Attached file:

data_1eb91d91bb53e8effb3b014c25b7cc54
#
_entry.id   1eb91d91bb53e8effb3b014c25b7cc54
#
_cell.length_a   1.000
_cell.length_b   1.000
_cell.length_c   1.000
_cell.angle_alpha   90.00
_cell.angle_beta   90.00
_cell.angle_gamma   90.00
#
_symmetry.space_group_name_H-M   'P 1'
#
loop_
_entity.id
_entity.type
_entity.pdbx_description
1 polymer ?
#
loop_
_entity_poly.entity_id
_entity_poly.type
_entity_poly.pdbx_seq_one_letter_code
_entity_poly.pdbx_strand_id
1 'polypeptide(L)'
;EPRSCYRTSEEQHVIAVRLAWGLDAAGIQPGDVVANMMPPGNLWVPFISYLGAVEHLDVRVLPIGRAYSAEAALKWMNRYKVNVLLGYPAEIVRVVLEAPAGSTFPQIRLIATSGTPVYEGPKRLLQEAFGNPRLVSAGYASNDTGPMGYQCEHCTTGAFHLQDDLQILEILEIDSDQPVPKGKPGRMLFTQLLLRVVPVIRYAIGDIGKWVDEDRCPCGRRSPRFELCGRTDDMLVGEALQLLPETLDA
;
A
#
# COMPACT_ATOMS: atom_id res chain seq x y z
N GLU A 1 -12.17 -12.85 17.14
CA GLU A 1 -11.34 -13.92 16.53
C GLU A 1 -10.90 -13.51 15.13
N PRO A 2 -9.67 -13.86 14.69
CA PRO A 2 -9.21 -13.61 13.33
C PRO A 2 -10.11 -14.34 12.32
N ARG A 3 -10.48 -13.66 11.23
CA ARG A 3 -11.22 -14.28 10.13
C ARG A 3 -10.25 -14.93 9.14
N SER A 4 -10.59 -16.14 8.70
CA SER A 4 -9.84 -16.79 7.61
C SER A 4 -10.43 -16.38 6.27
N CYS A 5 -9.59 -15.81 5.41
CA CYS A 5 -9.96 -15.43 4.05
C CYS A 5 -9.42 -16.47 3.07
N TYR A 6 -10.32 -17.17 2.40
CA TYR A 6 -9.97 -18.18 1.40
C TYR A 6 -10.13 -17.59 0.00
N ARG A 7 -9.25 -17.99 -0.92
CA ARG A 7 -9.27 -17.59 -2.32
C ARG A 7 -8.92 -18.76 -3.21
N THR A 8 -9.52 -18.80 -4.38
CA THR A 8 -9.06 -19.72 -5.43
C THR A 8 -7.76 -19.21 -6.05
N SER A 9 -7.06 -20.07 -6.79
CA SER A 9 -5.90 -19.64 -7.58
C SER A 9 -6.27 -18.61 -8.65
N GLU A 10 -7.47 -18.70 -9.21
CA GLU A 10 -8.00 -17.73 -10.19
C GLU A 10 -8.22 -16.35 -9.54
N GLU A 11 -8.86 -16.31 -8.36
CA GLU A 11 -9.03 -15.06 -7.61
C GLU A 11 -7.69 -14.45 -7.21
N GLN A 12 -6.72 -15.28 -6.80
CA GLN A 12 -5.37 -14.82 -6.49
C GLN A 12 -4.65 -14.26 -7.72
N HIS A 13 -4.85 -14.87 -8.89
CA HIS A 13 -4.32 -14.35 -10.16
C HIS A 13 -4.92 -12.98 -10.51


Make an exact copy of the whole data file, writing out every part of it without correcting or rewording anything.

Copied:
data_1eb91d91bb53e8effb3b014c25b7cc54
#
_entry.id   1eb91d91bb53e8effb3b014c25b7cc54
#
_cell.length_a   1.000
_cell.length_b   1.000
_cell.length_c   1.000
_cell.angle_alpha   90.00
_cell.angle_beta   90.00
_cell.angle_gamma   90.00
#
_symmetry.space_group_name_H-M   'P 1'
#
loop_
_entity.id
_entity.type
_entity.pdbx_description
1 polymer ?
#
loop_
_entity_poly.entity_id
_entity_poly.type
_entity_poly.pdbx_seq_one_letter_code
_entity_poly.pdbx_strand_id
1 'polypeptide(L)'
;EPRSCYRTSEEQHVIAVRLAWGLDAAGIQPGDVVANMMPPGNLWVPFISYLGAVEHLDVRVLPIGRAYSAEAALKWMNRYKVNVLLGYPAEIVRVVLEAPAGSTFPQIRLIATSGTPVYEGPKRLLQEAFGNPRLVSAGYASNDTGPMGYQCEHCTTGAFHLQDDLQILEILEIDSDQPVPKGKPGRMLFTQLLLRVVPVIRYAIGDIGKWVDEDRCPCGRRSPRFELCGRTDDMLVGEALQLLPETLDA
;
A
#
# COMPACT_ATOMS: atom_id res chain seq x y z
N GLU A 1 -12.17 -12.85 17.14
CA GLU A 1 -11.34 -13.92 16.53
C GLU A 1 -10.90 -13.51 15.13
N PRO A 2 -9.67 -13.86 14.69
CA PRO A 2 -9.21 -13.61 13.33
C PRO A 2 -10.11 -14.34 12.32
N ARG A 3 -10.48 -13.66 11.23
CA ARG A 3 -11.22 -14.28 10.13
C ARG A 3 -10.25 -14.93 9.14
N SER A 4 -10.59 -16.14 8.70
CA SER A 4 -9.84 -16.79 7.61
C SER A 4 -10.43 -16.38 6.27
N CYS A 5 -9.59 -15.81 5.41
CA CYS A 5 -9.96 -15.43 4.05
C CYS A 5 -9.42 -16.47 3.07
N TYR A 6 -10.32 -17.17 2.40
CA TYR A 6 -9.97 -18.18 1.40
C TYR A 6 -10.13 -17.59 0.00
N ARG A 7 -9.25 -17.99 -0.92
CA ARG A 7 -9.27 -17.59 -2.32
C ARG A 7 -8.92 -18.76 -3.21
N THR A 8 -9.52 -18.80 -4.38
CA THR A 8 -9.06 -19.72 -5.43
C THR A 8 -7.76 -19.21 -6.05
N SER A 9 -7.06 -20.07 -6.79
CA SER A 9 -5.90 -19.64 -7.58
C SER A 9 -6.27 -18.61 -8.65
N GLU A 10 -7.47 -18.70 -9.21
CA GLU A 10 -8.00 -17.73 -10.19
C GLU A 10 -8.22 -16.35 -9.54
N GLU A 11 -8.86 -16.31 -8.36
CA GLU A 11 -9.03 -15.06 -7.61
C GLU A 11 -7.69 -14.45 -7.21
N GLN A 12 -6.72 -15.28 -6.80
CA GLN A 12 -5.37 -14.82 -6.49
C GLN A 12 -4.65 -14.26 -7.72
N HIS A 13 -4.85 -14.87 -8.89
CA HIS A 13 -4.32 -14.35 -10.16
C HIS A 13 -4.92 -12.98 -10.51